Savitzky-Golay filter design
Generate a signal that consists of a 0.2 Hz sinusoid embedded in white Gaussian noise and sampled five times a second for 200 seconds.
dt = 1/5; t = (0:dt:200-dt)'; x = 5*sin(2*pi*0.2*t) + randn(size(t));
sgolay to smooth the signal. Use 21-sample frames and 4th-order polynomials.
order = 4; framelen = 21; b = sgolay(order,framelen);
Compute the steady-state portion of the signal by convolving it with the center row of
ycenter = conv(x,b((framelen+1)/2,:),'valid');
Compute the transients. Use the last rows of
b for the startup and the first rows of
b for the terminal.
ybegin = b(end:-1:(framelen+3)/2,:) * x(framelen:-1:1); yend = b((framelen-1)/2:-1:1,:) * x(end:-1:end-(framelen-1));
Concatenate the transients and the steady-state portion to generate the complete smoothed signal. Plot the original signal and the Savitzky-Golay estimate.
y = [ybegin; ycenter; yend]; plot([x y]) legend('Noisy Sinusoid','S-G smoothed sinusoid')
Generate a signal that consists of a 0.2 Hz sinusoid embedded in white Gaussian noise and sampled four times a second for 20 seconds.
dt = 0.25; t = (0:dt:20-1)'; x = 5*sin(2*pi*0.2*t)+0.5*randn(size(t));
Estimate the first three derivatives of the sinusoid using the Savitzky-Golay method. Use 25-sample frames and 5th-order polynomials. Divide the columns by powers of
dt to scale the derivatives correctly.
[b,g] = sgolay(5,25); dx = zeros(length(x),4); for p = 0:3 dx(:,p+1) = conv(x, factorial(p)/(-dt)^p * g(:,p+1), 'same'); end
Plot the original signal, the smoothed sequence, and the derivative estimates.
plot(x,'.-') hold on plot(dx) hold off legend('x','x (smoothed)','x''','x''''', 'x''''''') title('Savitzky-Golay Derivative Estimates')
order— Polynomial order
Polynomial order, specified as a positive integer.
framelen— Frame length
Frame length, specified as a positive odd integer. The value of
framelen must be greater than
order=framelen-1, then the designed filter produces no
weights— Weighing vector
Weighing vector, specified as a real positive vector. The weighing vector has the
same length as
framelen and are used to perform least-squares
b— Time-varying FIR filter coefficients
Time-varying FIR filter coefficients, specified as a
framelen matrix. In a smoothing
filter implementation (for example,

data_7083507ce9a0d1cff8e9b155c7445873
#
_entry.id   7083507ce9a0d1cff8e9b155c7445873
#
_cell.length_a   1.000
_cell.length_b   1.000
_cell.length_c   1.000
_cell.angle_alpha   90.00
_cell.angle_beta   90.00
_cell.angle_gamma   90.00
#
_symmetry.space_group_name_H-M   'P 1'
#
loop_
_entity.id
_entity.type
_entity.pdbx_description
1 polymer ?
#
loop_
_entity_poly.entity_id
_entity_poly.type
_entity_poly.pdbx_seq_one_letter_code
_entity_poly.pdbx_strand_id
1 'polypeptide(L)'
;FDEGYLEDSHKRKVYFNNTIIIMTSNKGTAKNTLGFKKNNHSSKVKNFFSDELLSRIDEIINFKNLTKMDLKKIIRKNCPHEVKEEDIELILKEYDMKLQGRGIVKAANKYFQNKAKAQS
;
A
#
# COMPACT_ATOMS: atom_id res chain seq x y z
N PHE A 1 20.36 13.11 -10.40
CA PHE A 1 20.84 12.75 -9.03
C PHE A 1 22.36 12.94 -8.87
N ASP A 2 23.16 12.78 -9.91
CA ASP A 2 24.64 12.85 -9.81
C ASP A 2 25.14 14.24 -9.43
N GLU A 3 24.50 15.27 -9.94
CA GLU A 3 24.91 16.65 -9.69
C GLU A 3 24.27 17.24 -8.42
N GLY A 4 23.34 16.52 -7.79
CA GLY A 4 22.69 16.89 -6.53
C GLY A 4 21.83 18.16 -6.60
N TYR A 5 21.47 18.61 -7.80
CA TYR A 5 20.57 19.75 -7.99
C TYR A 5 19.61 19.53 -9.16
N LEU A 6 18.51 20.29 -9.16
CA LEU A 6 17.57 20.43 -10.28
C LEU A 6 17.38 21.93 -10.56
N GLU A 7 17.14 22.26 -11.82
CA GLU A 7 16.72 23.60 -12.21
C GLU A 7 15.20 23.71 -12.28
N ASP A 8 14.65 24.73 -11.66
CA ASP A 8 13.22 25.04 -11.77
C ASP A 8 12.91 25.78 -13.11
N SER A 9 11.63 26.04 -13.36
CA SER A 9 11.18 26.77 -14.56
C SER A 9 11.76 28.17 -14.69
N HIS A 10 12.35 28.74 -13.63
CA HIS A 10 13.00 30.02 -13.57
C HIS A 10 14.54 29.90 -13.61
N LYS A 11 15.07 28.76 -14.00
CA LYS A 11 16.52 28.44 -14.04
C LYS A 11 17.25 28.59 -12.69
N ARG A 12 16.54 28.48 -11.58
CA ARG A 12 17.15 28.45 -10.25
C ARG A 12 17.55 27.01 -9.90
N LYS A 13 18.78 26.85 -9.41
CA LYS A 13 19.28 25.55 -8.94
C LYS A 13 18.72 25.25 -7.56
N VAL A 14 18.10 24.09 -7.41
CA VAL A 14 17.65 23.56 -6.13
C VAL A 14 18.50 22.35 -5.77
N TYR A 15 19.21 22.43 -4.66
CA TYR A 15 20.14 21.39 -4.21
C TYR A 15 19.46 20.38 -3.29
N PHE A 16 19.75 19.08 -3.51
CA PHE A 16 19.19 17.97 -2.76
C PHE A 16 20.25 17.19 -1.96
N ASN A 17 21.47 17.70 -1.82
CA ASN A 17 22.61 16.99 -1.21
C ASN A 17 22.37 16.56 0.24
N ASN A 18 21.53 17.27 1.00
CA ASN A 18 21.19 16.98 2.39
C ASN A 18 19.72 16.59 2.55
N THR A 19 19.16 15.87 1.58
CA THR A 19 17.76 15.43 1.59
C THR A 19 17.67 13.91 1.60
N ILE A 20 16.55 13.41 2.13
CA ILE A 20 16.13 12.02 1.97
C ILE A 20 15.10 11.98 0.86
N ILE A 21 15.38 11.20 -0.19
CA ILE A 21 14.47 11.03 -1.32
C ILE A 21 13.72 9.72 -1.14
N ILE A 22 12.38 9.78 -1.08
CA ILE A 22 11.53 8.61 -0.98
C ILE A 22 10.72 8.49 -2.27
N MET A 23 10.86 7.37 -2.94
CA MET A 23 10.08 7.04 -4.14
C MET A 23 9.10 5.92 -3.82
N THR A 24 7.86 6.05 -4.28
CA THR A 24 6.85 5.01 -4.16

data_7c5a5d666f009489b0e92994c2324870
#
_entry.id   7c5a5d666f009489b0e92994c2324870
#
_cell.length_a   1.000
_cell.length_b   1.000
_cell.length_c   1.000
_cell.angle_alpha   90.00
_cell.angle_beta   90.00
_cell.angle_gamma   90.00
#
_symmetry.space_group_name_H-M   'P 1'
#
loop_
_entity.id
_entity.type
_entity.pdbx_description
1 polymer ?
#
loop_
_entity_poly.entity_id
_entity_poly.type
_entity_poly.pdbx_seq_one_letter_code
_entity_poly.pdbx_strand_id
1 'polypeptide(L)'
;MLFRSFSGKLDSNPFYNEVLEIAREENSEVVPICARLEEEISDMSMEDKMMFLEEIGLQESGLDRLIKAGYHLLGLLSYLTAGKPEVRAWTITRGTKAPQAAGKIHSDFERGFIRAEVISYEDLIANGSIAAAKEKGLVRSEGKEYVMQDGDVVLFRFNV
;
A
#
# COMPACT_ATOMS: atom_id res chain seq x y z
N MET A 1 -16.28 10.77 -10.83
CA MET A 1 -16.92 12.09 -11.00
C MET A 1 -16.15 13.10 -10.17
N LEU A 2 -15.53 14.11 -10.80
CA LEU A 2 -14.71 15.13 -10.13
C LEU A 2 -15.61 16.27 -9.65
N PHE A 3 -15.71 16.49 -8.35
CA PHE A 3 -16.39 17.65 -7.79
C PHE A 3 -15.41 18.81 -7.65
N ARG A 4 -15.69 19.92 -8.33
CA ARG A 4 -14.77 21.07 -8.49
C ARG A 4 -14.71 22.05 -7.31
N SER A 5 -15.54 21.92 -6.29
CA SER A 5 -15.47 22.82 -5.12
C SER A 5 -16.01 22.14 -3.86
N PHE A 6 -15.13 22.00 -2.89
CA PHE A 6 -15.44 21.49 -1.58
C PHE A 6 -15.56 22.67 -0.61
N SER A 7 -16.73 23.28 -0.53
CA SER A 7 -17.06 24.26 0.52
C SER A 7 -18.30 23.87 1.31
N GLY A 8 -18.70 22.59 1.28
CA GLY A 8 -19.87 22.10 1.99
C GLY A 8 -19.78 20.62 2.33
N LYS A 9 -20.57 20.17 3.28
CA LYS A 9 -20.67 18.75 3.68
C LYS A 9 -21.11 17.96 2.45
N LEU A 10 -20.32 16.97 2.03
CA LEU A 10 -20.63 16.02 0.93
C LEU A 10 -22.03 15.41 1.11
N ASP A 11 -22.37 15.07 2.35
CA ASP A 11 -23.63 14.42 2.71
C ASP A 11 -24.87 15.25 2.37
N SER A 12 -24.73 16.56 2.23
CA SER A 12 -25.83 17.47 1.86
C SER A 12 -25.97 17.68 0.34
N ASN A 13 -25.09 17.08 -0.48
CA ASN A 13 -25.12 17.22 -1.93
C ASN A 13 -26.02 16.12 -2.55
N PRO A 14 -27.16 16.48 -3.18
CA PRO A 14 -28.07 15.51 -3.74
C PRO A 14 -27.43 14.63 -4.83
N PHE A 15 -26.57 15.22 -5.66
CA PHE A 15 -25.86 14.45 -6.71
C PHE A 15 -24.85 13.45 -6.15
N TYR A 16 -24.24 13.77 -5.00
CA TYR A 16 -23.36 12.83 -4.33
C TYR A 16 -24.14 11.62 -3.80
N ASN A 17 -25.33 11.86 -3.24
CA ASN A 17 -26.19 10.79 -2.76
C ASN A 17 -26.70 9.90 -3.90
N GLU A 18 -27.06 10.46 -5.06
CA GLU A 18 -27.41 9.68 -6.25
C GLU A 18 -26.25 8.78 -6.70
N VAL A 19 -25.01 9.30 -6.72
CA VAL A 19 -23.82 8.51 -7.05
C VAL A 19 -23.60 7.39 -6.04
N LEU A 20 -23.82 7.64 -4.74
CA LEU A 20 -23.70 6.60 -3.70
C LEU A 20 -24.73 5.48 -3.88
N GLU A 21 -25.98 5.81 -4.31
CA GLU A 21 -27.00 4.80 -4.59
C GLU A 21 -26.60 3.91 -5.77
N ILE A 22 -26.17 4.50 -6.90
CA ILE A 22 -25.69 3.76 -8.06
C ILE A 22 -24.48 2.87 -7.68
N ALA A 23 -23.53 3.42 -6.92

sgolayfilt), the last
(framelen-1)/2 rows (each an FIR
filter) are applied to the signal during the startup transient, and the first
(framelen-1)/2 rows are applied to the signal during the terminal
transient. The center row is applied to the signal in the steady state.
g— Matrix of differentiation filters
Matrix of differentiation filters, specified as a matrix. Each column of
g is a differentiation filter for derivatives of order
p is the column index. Given a signal
x of length
framelen, you can find an estimate
pth order derivative,
xp, of its middle value from
(factorial(p)) * g(:,p+1)' * x.
Savitzky-Golay smoothing filters (also called digital smoothing polynomial filters or least squares smoothing filters) are typically used to “smooth out” a noisy signal whose frequency span (without noise) is large. In this type of application, Savitzky-Golay smoothing filters perform much better than standard averaging FIR filters, which tend to filter out a significant portion of the signal's high frequency content along with the noise.
You can implement data smoothing to measure a variable that is both slowly varying and also corrupted by random noise. Since nearby points measure nearly the same underlying value, you can replace each data point by a local average of the surrounding data points. Savitzky-Golay filters are optimal in the sense that they minimize the least-squares error in fitting a polynomial to each frame of noisy data.
 Orfanidis, Sophocles J. Introduction to Signal Processing. Englewood Cliffs, NJ: Prentice Hall, 1996.
 Press, William. H, Teukolsky, S. A, Vetterling, W. A, and Flannery, B. P . Numerical Recipes in C: The Art of Scientific Computing. Cambridge University Press, New York, NY, USA 1992 .